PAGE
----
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Was watching some video from Adobe Creative Live last night and found myself interested in this software:

 

http://www.heliconsoft.com/heliconsoft-products/helicon-focus/

 

Its $50 for a one year license for the pro edition. Thought it might be worth trying for a year and playing around with stack focusing. Kind of appeals to me.

 

Anyone use it?

 

Jill

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clove-isolated-on-white-high-magnificati

 

Yes, I did this with Helicon. You might also consider zerene stacker. I used the trial of Zerene and found it to produce better results but it is more expensive. You can also do stacking with Photoshop CC but it's quite a drawn out process and difficult to re-touch.  You will need to do quite a bit of re-touching for Alamy if you want to do high magnification stuff.

I quite often use it to extend the DOF just a little rather than doing full stacks. This way it avoids the artefacts than can be introduced when working really close. Some of my seed close-ups use stacking like this.

Edited by JohnB
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As it happens I spent most of yesterday doing stacks of plants and flowers.  It allows you to take photos that would otherwise be impossible but it's very time consuming to do it well.  Ideally you need a focussing rail if you are doing macro work although it is possible to get good results by changing the focus on the lens if you are careful.  The results nearly always require some re-touching but the Pro version has a very good cloning tool.  I've mentioned it in a couple of blogs over the years.

 

Chris

 

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Now if only the returns would be in proportion to the effort  ;)

 

Cheers,

Philippe

It would be a very popular technique if we were paid by the hour.

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It's working pretty good (Mac osX), i even use it for landscapes. Instead of shooting higher than my favorite F11, i shoot multiple images at F8 or F11 and stack them together for maximum DOF and sharpness. Lately i use more and more my TS-S for maximum DOF, but Helicon is still a very nice alternative. some might say use Zerene Stacker, but both work more or less in the same way...stacking.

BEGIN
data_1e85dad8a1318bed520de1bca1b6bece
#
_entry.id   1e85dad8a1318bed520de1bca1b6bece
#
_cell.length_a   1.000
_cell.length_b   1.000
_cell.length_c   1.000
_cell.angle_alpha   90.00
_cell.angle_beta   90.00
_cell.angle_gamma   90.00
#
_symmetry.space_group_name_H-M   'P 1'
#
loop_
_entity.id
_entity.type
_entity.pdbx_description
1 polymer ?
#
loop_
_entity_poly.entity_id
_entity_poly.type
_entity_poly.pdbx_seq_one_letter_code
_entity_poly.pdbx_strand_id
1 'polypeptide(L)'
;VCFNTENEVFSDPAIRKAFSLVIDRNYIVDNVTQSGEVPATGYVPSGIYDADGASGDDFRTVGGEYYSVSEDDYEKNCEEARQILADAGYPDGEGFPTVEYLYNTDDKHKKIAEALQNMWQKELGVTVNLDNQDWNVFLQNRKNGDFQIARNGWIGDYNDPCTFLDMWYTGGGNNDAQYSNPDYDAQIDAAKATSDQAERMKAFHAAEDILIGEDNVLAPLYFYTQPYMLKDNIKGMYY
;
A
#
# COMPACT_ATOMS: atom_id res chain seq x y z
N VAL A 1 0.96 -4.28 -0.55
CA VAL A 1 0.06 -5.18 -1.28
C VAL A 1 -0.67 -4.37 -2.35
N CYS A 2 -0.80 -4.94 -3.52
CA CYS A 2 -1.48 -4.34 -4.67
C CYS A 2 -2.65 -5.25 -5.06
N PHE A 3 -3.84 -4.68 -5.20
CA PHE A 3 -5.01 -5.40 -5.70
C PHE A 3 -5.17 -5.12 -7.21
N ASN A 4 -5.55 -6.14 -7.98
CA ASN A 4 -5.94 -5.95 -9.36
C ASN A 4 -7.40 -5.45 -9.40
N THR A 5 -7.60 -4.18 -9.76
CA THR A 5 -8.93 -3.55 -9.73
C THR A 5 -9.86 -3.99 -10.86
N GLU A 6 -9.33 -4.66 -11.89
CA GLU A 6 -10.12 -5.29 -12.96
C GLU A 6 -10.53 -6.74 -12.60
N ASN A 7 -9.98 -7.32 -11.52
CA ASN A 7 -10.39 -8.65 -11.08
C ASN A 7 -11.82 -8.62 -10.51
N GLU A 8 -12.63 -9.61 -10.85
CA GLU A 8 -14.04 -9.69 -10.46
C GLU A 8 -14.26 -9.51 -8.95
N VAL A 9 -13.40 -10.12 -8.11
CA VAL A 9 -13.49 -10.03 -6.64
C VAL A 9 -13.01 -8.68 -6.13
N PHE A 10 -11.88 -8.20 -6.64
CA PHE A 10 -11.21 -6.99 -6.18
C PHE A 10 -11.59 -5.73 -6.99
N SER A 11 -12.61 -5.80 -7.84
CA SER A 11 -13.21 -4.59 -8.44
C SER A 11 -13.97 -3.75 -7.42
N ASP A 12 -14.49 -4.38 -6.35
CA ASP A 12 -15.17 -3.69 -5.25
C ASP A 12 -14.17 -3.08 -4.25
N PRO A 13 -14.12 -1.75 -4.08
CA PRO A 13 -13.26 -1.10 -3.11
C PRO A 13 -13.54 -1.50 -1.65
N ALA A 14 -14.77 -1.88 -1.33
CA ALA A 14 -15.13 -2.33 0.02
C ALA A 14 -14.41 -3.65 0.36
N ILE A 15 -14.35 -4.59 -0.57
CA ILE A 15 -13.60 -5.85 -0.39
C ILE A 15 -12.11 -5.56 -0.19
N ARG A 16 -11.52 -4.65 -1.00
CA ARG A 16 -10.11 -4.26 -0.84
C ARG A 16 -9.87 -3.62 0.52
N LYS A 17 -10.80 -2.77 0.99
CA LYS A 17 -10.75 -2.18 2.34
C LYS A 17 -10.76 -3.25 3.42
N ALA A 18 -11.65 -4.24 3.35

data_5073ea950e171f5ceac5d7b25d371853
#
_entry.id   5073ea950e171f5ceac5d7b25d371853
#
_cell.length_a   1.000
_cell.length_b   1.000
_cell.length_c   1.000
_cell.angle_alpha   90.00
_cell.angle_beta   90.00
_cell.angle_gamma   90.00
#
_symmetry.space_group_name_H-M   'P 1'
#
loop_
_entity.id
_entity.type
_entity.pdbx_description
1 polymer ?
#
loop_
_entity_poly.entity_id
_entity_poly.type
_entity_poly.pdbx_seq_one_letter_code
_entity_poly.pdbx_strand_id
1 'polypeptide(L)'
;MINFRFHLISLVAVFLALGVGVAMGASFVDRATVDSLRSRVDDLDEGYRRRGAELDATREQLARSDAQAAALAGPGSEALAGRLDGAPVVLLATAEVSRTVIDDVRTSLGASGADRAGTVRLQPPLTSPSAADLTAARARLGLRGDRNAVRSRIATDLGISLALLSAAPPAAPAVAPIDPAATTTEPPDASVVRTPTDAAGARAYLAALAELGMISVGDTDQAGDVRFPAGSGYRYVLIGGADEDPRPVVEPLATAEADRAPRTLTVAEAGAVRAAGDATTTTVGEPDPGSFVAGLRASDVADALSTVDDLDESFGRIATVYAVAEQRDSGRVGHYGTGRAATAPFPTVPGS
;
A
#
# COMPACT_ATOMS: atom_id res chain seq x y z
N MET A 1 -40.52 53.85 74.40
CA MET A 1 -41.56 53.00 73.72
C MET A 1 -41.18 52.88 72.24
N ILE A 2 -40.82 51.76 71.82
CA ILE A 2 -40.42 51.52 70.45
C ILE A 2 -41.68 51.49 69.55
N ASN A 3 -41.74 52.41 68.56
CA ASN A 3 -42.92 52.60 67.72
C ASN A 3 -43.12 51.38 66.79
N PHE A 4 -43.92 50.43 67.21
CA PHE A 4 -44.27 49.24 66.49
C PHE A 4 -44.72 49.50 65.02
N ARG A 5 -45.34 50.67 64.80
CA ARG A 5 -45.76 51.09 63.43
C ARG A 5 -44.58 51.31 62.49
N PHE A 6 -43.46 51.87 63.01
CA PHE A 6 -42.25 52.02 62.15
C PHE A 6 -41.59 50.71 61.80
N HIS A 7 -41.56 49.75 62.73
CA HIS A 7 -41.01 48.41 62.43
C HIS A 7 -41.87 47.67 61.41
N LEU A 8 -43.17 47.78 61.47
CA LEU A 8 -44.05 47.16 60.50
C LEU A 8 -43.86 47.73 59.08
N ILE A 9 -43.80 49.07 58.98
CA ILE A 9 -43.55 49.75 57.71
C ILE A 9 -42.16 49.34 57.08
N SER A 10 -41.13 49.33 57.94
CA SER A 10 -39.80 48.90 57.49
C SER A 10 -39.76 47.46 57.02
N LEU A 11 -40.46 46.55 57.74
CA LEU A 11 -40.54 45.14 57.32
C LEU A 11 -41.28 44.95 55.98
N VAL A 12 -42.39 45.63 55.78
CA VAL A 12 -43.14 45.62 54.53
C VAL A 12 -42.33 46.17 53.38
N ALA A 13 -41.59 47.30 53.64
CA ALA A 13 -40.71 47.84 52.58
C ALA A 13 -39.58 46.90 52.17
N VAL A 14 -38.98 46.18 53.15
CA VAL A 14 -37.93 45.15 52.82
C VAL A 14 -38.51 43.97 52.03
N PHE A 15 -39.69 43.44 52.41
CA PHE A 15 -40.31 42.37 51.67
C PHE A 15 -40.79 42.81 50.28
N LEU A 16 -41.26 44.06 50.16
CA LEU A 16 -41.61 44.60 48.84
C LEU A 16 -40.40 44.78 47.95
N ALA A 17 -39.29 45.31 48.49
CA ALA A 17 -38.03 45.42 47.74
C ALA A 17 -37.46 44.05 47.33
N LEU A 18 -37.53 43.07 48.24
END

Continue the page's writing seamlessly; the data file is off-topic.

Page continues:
Good luck!

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Think I may give it a try.

 

Jill

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I have been using only Photoshop CS6 (not CC or Helicon Focus). Camera usually on tripod and change focus from front to back at F11.

 

Here is a grasshopper that held steady because it was cold. Tripod 100MM macro took 9 shots front to back F 11 but only used 6 front shots in order not to sharpen background. No cloning necessary.

 

a-grasshopper-on-a-milkweed-leaf-in-roug

 

Flowers hand held 7 shots front to back F 5.6 wide angle. Only used 4 front shots to place attention on front flowers and soften from mid image to back. Some simple cloning to clean up some double outlines on front flowers.

 

marsh-marigold-aka-kingcup-caltha-palust

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There is an Adobe video on using either Lightroom or CS6, can't remember which as I use both, for focus stacking and gave it a try at the time for flowers having come across an article which reckoned the sharpest aperture for aps-c was around f4. The software didn't seem to align the shots to a satisfactory level and I haven't got 'round to trying to perfect this; but the video on utube may be worth a look before you part with any cash.

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If you want to try stacking longer term without paying out for the software try CombineZM.  It will give you an idea for free though it's not as good as the more professional stuff.  This Helophilus pendulus shot was 5 shots converted to TIF and combined in CZM.

 

stacked-image-of-a-garden-hoverfly-helop

Edited by John Richmond

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The software didn't seem to align the shots to a satisfactory level 

 

I have had alignment failures on some images. According to Adobe their software seeks to aline lines and not points. So, for instance, it will not align a star field or a flower image without strong lines.
 
It uses the time metadata in the files to select the first image shot in the sequence, and aligns the rest of the images to that first image.
 
This is why for architecture, panoramas, of focus stacking the first image you shoot should be the master image that you want everything else to line up with.

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